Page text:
An ecstatic nation awaits Suu Kyi's historic election win

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An ecstatic nation awaits Suu Kyi's historic election win
YANGON, Nov. 10, 2015-- A child watches the vote counting of the multi-party general election in front of the opposition National League for Democracy headquarters in Yangon, Myanmar, Nov. 10, 2015. Myanmar's Union Election Commission announced 106 parliament representatives-elect on Tuesday as the first-day election result, including 54 to the House of Representatives and 52 to Region or State parliament. Of the 54 seats in the House of Representatives, the opposition National League for Democracy dominates with 49 and NLD also swept 47 of the 52 seats in Region or State parliament. (Xinhua/U Aung via Getty Images)
A huge crowd gather outside the headquarters of National League of Democracy (NLD) party displaying a huge portrait of Myanmar opposition leader Aung San Suu Kyi in Yangon on November 9, 2015. Aung San Suu Kyi's opposition party on November 9, said they are on course to claim more than 70 percent of seats after Myanmar's poll, a gain that could bring a major power shift from the military. AFP PHOTO / ROMEO GACAD (Photo credit should read ROMEO GACAD/AFP/Getty Images)
Supporters of Myanmar opposition leader Aung San Suu Kyi celebrate as they hear the first official results of the elections on a giant screen outside the National League of Democracy (NLD) headquarters in Yangon on November 9, 2015. Aung San Suu Kyi's opposition party has won 15 out of 16 seats in the first results in Myanmar's historic elections, with a clean sweep so far in its Yangon stronghold, poll officials said. AFP PHOTO / Nicolas ASFOURI (Photo credit should read NICOLAS ASFOURI/AFP/Getty Images)
Supporters of Myanmar opposition leader Aung San Suu Kyi celebrate as they hear the official results of the elections on a giant screen outside the National League of Democracy (NLD) headquarters in Yangon on November 9, 2015. Aung San Suu Kyi's opposition party has won 15 out of 16 seats in the first results in Myanmar's historic elections, with a clean sweep so far in its Yangon stronghold, poll officials said. AFP PHOTO / Nicolas ASFOURI (Photo credit should read NICOLAS ASFOURI/AFP/Getty Images)
A child with a NLD turban is held by a supporter of Myanmar opposition leader Aung San Suu Kyi outside the National League of Democracy (NLD) headquarters in Yangon on November 9, 2015. Aung San Suu Kyi's opposition party has won 15 out of 16 seats in the first results in Myanmar's historic elections, with a clean sweep so far in its Yangon stronghold, poll officials said. AFP PHOTO / Nicolas ASFOURI (Photo credit should read NICOLAS ASFOURI/AFP/Getty Images)
Supporter of Myanmar opposition leader Aung San Suu Kyi holds a NLD flag in pouring rain as they hear the first official results of the elections on a giant screen outside the National League of Democracy (NLD) headquarters in Yangon on November 9, 2015. Aung San Suu Kyi's opposition party has won 15 out of 16 seats in the first results in Myanmar's historic elections, with a clean sweep so far in its Yangon stronghold, poll officials said. AFP PHOTO / Phyo Hein Kyaw (Photo credit should read Phyo Hein Kyaw/AFP/Getty Images)
Supporters of Myanmar opposition leader Aung San Suu Kyiâs National League for Democracy party cheer as they watch the results of the general election on an LED screen displayed outside the partyâs headquarters Monday, Nov. 9 2015 in Yangon, Myanmar. Myanmar voted Sunday in historic elections that will test whether popular mandate can loosen the military's longstanding grip on power, even if opposition leader Aung San Suu Kyi's party secures a widely-expected victory. (AP Photo/Khin Maung Win)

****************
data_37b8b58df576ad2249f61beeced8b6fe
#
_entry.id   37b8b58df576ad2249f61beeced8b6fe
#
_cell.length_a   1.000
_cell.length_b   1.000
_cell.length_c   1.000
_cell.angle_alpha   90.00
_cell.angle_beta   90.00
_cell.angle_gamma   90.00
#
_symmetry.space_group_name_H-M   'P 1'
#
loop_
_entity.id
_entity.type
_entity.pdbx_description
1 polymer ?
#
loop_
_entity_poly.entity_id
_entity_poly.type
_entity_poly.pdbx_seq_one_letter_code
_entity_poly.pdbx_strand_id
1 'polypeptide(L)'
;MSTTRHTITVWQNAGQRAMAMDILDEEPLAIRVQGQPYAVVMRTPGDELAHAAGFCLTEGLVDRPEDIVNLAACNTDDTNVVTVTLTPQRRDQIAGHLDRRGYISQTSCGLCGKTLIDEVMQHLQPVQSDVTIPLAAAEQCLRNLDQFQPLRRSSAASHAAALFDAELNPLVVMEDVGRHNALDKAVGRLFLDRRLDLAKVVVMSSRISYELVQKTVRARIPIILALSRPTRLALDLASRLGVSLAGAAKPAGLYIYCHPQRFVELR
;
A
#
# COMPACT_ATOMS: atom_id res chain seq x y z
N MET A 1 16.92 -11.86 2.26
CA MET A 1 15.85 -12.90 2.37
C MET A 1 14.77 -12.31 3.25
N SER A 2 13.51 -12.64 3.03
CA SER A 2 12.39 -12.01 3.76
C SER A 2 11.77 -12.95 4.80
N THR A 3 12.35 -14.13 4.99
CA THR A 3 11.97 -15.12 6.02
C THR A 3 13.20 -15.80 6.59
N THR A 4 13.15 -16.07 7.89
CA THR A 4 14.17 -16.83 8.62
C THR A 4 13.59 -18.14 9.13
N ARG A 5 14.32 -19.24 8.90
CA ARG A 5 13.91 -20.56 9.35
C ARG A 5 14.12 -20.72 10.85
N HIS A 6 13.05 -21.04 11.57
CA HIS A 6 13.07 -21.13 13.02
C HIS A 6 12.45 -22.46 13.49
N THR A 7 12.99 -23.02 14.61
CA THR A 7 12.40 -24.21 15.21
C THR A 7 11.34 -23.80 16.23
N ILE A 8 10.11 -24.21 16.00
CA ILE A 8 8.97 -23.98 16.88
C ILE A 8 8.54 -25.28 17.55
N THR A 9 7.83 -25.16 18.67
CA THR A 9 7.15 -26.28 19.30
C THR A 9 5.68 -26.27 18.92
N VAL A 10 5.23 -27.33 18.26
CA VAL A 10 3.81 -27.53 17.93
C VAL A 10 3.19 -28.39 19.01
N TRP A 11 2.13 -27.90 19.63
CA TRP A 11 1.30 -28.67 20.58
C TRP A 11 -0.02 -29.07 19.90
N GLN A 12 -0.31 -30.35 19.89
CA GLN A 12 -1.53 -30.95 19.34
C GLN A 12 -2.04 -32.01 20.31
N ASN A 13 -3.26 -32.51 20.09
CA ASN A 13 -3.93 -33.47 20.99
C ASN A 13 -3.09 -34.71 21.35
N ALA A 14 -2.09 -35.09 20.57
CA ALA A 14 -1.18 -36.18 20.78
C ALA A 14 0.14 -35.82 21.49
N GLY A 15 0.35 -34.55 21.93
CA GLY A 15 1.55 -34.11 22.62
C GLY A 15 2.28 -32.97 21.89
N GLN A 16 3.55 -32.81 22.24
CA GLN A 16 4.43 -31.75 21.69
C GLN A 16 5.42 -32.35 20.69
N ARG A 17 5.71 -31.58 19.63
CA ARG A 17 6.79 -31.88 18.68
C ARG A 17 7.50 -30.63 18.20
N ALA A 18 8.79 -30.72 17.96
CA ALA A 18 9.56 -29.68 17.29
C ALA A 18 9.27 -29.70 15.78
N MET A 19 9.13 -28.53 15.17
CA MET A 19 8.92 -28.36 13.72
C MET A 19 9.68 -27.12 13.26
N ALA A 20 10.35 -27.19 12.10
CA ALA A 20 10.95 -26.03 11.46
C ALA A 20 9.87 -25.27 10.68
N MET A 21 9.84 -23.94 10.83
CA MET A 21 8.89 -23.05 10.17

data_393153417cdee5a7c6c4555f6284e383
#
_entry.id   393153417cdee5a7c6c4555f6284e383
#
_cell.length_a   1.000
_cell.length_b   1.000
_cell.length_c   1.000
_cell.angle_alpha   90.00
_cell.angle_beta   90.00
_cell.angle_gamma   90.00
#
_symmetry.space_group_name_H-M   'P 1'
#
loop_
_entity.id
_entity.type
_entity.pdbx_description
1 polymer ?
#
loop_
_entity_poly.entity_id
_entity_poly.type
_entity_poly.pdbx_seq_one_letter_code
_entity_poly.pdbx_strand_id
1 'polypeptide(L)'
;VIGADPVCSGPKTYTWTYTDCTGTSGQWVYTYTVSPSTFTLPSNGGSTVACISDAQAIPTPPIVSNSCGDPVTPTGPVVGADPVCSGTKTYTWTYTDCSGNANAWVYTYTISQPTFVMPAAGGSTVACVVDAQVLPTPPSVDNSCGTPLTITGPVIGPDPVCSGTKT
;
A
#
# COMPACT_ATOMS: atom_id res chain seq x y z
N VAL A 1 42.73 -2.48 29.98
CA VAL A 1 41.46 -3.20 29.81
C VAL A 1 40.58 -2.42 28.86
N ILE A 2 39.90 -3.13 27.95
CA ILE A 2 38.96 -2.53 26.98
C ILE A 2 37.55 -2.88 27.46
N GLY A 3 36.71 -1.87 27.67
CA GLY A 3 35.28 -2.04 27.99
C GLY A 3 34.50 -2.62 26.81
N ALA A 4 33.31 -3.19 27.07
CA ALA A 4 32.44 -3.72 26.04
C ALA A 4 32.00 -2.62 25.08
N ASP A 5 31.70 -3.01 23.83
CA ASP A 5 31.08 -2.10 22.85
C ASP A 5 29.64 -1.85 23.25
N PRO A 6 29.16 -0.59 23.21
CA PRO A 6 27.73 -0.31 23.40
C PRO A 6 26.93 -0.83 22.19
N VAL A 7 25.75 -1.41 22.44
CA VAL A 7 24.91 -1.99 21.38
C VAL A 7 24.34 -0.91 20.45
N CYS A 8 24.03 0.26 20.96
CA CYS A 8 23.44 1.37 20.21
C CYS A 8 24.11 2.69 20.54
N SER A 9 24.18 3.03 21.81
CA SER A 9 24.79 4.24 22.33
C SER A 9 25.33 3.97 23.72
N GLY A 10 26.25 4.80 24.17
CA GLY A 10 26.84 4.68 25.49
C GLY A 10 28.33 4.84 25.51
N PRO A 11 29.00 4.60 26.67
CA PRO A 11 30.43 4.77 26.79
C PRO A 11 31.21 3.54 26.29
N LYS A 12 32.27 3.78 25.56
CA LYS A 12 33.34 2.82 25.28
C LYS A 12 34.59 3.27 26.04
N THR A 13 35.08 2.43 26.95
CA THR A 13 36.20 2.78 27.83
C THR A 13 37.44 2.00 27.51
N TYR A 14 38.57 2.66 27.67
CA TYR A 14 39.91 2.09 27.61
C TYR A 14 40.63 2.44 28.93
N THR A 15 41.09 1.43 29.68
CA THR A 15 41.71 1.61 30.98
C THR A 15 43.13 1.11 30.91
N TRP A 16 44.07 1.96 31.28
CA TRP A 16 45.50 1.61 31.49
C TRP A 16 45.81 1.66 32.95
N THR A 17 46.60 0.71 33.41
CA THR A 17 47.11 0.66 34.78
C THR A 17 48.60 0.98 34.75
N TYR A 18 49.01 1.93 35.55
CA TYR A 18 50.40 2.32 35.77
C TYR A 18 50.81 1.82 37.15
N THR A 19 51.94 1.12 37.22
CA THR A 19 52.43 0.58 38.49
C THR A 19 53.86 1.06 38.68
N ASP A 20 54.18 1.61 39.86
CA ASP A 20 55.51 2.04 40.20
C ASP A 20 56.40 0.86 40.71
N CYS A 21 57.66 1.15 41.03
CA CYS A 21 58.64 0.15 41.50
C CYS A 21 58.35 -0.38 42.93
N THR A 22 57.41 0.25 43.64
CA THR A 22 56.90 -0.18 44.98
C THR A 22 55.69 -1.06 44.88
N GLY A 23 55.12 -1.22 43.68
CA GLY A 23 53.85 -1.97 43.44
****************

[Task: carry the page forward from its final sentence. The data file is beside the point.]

A child joins adult supporters of Myanmar's National League for Democracy party to celebrate as unofficial election results are posted outside the NLD headquarters in Yangon, Myanmar, Monday, Nov. 9, 2015. Opposition leader Aung San Suu Kyi's NLD party said Monday that it was confident it was headed for a landslide victory in Myanmar's historic elections, and official results from the government that began trickling in appeared to back up the claim. (AP Photo/Gemunu Amarasinghe)
A supporter of Myanmar's National League for Democracy party displays her mobile phone with a picture of Suu Kyi as they gather to celebrate unofficial election results outside the NLD headquarters in Yangon, Myanmar, Monday, Nov. 9, 2015. Opposition leader Aung San Suu Kyi's NLD party said Monday that it was confident it was headed for a landslide victory in Myanmar's historic elections, and official results from the government that began trickling in appeared to back up the claim. (AP Photo/Gemunu Amarasinghe)
A supporter of of Myanmar's National League for Democracy party, waits in pouring rain outside the NLD headquarters in Yangon, Myanmar, Monday, Nov. 9, 2015. Opposition leader Aung San Suu Kyi's party was confident Monday that it was headed for a landslide victory in Myanmar's historic elections, as the democracy icon urged supporters not to provoke losing rivals who mostly represent the former junta that ruled this Southeast Asian nation for a half-century. (AP Photo/Mark Baker)
Supporter of Myanmar's National League for Democracy party flash their mobile phones as they gather to celebrate unofficial election results outside the NLD headquarters in Yangon, Myanmar, Monday, Nov. 9, 2015. Opposition leader Aung San Suu Kyi's NLD party said Monday that it was confident it was headed for a landslide victory in Myanmar's historic elections, and official results from the government that began trickling in appeared to back up the claim. (AP Photo/Gemunu Amarasinghe)
Supporters of Myanmar's National League for Democracy party celebrate as election results are posted outside the NLD headquarters in Yangon, Myanmar, Monday, Nov. 9, 2015. Opposition leader Aung San Suu Kyi's NLD party said Monday that it was confident it was headed for a landslide victory in Myanmar's historic elections, and official results from the government that began trickling in appeared to back up the claim. (AP Photo/Gemunu Amarasinghe)
An Opposition supporter sits in a cafe in Yangon, Myanmar, Monday, Nov. 9, 2015. With tremendous excitement and hope, millions of citizens voted Sunday in Myanmar's historic general election that will test whether the military's long-standing grip on power can be loosened, with opposition leader Aung San Suu Kyi's party expected to secure an easy victory. (AP Photo/Amanda Mustard)